plans to erect
Dunne historical marker
event to unite fans of the 1930s-40s actress
(March 2006) It has taken several decades
but, thanks to a small group of dedicated citizens, the City of Madison
will honor one of its own the late film legend Irene Dunne
in a historical marker ceremony May 19 in front of the Ohio Theatre.
of the 2006 March
KY. and IN. Editions
of the RoundAbout.
The Indiana Historical Bureau approved the marker in
December, and the $1,700 required to pay for it has been raised. The
state of Indiana provided $1,000 toward the project and Madison attorney
John Eckert paid the balance, according to Jim Courter, one of the groups
members. Bureau officials plan to take part in a 4 p.m. dedication ceremony
that day, along with remarks from Madison city officials and special
guest, Randy Lakeman of Los Angeles.
Lakeman is a Madison native and son of Harold Pee Wee Lakeman,
a city employee who was part of the marker organizing group, along with
Ohio Theatre owner Laura Ratcliff and Eckert. Ratcliff plans to have
Irene Dunne memorabilia belonging to various private collectors on display
at the theater that day, organizers say.
Irene Dunne was an icon in the film industry and certainly one
of the early pioneers in female screen stars. She had tremendous success,
and she never really forgot Madison, said Madison Mayor Al Huntington,
himself a collector of Madison memorabilia who owns one certified, autographed
Dunne photo. Because her success happened so many years ago, a
lot of people today dont really appreciate her. So I think its
great that this group of people has gotten together to honor her with
this marker. Its way past time.
Randy Lakeman is also scheduled to speak at 2 p.m. on May 19 at the
Jefferson County Historical Society Museum, 615 W. First St., as part
of its monthly docent program. The event is open to the public for an
admission fee of $2 but free for museum members.
Over the years, Lakeman has collected literally thousands
of photos, posters and other Dunne memorabilia since meeting her on
three occasions at her Hollywood home back in the 1970s. He plans to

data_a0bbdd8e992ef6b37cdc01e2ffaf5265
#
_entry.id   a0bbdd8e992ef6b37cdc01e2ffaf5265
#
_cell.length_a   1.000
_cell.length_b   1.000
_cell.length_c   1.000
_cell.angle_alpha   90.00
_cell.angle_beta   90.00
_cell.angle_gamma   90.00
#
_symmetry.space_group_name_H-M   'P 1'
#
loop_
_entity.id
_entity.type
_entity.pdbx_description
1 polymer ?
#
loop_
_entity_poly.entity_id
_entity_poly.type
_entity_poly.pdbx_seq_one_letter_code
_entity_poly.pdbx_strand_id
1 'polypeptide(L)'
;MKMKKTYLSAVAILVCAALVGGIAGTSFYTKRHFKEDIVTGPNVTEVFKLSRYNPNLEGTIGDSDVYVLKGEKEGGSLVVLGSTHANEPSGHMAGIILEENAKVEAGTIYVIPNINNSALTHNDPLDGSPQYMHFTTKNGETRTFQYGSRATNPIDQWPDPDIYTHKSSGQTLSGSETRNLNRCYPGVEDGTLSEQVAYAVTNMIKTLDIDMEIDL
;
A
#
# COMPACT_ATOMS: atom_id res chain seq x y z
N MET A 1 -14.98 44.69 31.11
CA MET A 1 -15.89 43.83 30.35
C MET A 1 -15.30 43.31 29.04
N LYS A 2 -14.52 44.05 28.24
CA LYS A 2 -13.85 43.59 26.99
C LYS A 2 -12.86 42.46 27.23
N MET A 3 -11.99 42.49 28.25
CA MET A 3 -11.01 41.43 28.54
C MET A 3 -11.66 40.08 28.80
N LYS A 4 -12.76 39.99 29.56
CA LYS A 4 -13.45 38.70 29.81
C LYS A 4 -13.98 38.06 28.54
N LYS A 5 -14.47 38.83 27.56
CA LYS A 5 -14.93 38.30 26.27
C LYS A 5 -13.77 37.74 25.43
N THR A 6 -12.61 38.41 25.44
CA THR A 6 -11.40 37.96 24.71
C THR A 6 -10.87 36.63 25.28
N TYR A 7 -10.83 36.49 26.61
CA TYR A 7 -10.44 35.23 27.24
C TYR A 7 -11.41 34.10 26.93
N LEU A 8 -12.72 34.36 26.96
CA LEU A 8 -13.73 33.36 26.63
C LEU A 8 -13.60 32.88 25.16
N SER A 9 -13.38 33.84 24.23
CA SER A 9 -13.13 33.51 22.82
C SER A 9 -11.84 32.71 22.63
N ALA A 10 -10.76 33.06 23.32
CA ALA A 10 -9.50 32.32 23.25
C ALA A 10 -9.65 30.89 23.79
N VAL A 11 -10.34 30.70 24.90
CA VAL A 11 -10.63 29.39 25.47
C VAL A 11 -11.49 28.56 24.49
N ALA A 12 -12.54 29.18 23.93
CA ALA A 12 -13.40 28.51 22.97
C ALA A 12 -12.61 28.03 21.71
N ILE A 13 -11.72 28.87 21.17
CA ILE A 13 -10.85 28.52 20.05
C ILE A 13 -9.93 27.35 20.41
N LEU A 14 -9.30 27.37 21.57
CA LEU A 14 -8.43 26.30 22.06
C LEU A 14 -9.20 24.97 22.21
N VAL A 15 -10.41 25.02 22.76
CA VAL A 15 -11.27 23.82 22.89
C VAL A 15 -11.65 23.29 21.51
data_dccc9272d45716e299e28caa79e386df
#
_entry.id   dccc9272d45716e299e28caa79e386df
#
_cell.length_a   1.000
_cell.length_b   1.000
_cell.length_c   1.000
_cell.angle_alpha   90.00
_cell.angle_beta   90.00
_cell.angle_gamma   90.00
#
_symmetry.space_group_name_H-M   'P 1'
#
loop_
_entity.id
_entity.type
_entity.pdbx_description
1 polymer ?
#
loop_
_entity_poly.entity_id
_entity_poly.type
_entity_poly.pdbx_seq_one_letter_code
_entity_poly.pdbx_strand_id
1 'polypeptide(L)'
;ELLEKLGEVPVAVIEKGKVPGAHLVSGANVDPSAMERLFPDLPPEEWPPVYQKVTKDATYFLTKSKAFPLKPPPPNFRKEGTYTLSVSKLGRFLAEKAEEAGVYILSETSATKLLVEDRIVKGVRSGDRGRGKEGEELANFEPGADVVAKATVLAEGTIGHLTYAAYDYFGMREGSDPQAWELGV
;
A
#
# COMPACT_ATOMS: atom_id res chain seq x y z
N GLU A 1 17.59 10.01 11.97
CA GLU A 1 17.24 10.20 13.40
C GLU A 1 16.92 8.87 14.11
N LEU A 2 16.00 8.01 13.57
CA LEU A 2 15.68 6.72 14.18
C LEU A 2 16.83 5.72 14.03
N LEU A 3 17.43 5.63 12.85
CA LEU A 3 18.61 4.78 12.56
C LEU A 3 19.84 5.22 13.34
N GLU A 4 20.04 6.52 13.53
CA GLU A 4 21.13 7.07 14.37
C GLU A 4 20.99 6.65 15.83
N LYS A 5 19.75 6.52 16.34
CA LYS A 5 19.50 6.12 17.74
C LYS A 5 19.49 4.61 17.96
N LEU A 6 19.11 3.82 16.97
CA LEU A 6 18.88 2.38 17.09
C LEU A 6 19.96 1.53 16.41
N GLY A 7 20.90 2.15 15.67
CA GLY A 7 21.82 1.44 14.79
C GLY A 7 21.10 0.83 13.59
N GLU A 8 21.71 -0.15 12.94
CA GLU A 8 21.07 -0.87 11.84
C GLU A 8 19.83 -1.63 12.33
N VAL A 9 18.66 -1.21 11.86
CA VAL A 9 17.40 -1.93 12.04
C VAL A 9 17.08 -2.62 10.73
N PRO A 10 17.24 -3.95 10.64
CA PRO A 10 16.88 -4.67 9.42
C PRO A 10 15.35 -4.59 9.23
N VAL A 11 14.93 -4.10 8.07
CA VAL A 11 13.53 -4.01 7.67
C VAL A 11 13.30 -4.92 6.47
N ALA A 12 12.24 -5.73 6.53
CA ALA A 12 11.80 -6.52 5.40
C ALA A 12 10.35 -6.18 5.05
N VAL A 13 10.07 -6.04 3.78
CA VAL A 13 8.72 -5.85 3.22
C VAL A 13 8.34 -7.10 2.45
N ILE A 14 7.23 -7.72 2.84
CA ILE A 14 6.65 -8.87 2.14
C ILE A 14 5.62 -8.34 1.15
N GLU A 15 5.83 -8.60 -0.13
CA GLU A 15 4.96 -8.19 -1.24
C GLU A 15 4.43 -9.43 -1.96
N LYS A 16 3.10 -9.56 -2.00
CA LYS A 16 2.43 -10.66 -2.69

display some of his collection and talk about his time spent with her.
Lakeman presented a similar program on the Dunne legacy in 1991 at the
Madison-Jefferson County Public Library.
Ohio Theatre, 105 E. Main St.
(Memorabilia display inside theater)
(812) 273-4821 or (812) 265-4906
on Irene Dunne
p.m. on May 19 at the
Jefferson County Historical
Society Museum, 615 W. First St.,
Madison. Tickets $2; free for members.
(Discussion and memorabilia display)
The historical marker group, meanwhile, met several times
last fall to get the application completed and are now planning the
dedication ceremony for the marker. It will stand in front of the theatre,
which celebrated its grand re-opening on Oct. 4, 1938, during the heydey
of Dunnes movie career.
It takes a lot of research to meet the criteria of a historical
marker, but when I talked with the director at the Indiana Historical
Bureau, she said this one was a no-brainer; that it was a good project
and that the documentation was already available for it, said
Courter, a Madison State Hospital retiree.
I think its great that Madison is doing something to commemorate
Irene Dunne and ensure that we dont lose this part of our history,
Ratcliff said. She added that obtaining her classic films has been difficult
because they are either too expensive or simply unavailable. Many of
her original films were later remade with different actors, and it is
only the remakes that are shown on TV or offered for lease to cinemas
today. Only recently have some of Dunnes classics those
featuring other prominent co-stars such as Cary Grant and Spencer Tracy
begun to show up on Turner Movie Classics or other cable TV channels.
Ratcliff had hoped to rent Dunnes classic, Show Boat,
to show it at the Ohio Theatre during the weekend of the dedication,
but she was unable to obtain it. Her unsuccessful attempts to rent an
Irene Dunne movie classic is indicative of Dunne's virtual obscurity
among todays young moviegoers.
You just dont see many of her movies out there these days,
and the fear is that she will be forgotten, said Ratcliff said.
But she was a big star in her day one of the biggest.
In fact, Dunne was known as the First Lady of Hollywood
after taking the film industry by storm in the early 1930s and throughout
In all she made more than 40 movies and that after being discovered
by Hollywood after a successful Broadway stage career in New York City.
After a 22-year run, she walked away from the movie industry and never